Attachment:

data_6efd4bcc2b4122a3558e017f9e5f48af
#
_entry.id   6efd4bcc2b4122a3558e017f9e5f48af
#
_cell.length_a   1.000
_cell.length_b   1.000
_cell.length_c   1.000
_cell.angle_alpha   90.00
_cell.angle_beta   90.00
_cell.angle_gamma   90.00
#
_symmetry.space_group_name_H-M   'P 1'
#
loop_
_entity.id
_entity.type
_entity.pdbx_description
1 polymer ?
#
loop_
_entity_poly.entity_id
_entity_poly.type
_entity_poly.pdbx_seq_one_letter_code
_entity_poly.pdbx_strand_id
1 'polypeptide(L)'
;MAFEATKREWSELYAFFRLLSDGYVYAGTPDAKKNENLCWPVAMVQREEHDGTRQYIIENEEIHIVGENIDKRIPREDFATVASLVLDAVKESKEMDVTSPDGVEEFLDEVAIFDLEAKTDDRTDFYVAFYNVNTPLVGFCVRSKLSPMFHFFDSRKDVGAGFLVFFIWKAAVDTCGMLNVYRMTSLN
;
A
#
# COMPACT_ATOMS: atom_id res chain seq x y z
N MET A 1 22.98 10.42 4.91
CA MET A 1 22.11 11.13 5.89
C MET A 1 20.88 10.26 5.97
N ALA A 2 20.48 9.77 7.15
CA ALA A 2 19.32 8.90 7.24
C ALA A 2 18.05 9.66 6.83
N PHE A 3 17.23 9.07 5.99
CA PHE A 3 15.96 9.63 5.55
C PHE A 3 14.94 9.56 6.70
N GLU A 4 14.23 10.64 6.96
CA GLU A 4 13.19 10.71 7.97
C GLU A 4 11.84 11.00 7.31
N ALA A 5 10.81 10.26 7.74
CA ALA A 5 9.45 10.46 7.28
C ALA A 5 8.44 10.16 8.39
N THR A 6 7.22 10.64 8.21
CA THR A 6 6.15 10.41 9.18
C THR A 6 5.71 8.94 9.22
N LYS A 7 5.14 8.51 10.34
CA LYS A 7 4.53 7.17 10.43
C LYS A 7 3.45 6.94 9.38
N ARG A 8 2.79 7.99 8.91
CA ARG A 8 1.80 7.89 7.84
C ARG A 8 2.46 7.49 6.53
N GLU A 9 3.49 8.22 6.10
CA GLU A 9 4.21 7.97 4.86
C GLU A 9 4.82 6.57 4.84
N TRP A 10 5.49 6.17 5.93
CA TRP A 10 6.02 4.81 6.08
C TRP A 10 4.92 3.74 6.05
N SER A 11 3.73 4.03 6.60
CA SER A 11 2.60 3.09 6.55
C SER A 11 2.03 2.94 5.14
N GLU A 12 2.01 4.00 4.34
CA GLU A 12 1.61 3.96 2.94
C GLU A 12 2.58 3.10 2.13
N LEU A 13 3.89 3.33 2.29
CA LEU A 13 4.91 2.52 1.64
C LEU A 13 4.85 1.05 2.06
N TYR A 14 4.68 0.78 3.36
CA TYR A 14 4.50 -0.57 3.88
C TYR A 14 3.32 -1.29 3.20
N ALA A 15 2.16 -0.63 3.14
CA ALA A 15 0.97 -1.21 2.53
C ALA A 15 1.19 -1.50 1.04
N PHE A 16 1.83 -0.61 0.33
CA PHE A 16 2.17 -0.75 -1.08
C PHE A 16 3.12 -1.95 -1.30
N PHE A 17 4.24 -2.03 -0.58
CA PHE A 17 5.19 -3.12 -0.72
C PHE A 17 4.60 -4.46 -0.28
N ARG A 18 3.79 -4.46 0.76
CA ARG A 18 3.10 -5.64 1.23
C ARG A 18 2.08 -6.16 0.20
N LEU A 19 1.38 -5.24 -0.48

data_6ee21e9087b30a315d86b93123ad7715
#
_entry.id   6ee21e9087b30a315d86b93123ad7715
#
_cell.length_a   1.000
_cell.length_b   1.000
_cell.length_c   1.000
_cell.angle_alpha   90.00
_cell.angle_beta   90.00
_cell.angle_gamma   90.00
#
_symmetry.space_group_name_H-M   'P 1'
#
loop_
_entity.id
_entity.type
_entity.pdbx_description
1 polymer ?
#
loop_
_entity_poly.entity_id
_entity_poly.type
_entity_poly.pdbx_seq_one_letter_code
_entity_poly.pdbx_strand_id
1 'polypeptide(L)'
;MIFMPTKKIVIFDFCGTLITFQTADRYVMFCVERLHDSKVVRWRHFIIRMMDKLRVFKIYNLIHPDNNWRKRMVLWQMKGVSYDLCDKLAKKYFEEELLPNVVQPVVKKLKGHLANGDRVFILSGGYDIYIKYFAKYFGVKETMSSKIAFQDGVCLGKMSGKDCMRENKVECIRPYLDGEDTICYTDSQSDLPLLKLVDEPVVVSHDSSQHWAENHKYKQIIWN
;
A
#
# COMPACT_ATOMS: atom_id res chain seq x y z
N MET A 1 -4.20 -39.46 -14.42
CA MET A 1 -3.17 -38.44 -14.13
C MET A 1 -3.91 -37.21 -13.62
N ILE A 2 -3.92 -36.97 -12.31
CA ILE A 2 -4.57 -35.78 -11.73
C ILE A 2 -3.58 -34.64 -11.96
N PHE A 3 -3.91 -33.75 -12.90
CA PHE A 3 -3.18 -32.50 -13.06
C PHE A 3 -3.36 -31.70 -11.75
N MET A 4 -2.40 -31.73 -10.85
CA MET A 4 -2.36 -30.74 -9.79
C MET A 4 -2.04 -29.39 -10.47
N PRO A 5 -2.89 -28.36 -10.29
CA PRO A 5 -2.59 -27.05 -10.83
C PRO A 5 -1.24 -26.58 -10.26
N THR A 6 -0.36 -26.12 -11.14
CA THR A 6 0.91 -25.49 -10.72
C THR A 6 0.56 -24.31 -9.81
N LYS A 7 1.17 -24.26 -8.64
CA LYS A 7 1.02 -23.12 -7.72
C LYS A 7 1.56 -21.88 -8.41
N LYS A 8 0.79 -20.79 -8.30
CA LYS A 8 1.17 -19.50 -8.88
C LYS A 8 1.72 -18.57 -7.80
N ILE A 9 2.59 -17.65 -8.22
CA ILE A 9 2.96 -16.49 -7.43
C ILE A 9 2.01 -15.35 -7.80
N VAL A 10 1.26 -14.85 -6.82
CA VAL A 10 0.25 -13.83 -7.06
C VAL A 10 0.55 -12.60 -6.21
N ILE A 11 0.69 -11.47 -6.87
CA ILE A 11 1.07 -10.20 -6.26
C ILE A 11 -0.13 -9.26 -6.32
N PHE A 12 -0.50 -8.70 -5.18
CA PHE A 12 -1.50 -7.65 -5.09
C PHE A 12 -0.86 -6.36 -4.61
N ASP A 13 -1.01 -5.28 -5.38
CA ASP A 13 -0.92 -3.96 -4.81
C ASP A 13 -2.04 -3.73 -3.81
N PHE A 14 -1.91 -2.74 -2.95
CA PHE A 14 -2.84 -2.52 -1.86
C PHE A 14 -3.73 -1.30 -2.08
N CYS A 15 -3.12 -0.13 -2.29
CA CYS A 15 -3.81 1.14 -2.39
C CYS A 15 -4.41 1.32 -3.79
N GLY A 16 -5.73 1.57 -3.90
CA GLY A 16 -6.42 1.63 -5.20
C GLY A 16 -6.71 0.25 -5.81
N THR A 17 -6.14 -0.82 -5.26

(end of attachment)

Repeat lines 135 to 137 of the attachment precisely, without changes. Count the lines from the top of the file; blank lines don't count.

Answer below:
CA LYS A 7 1.02 -23.12 -7.72
C LYS A 7 1.56 -21.88 -8.41
N LYS A 8 0.79 -20.79 -8.30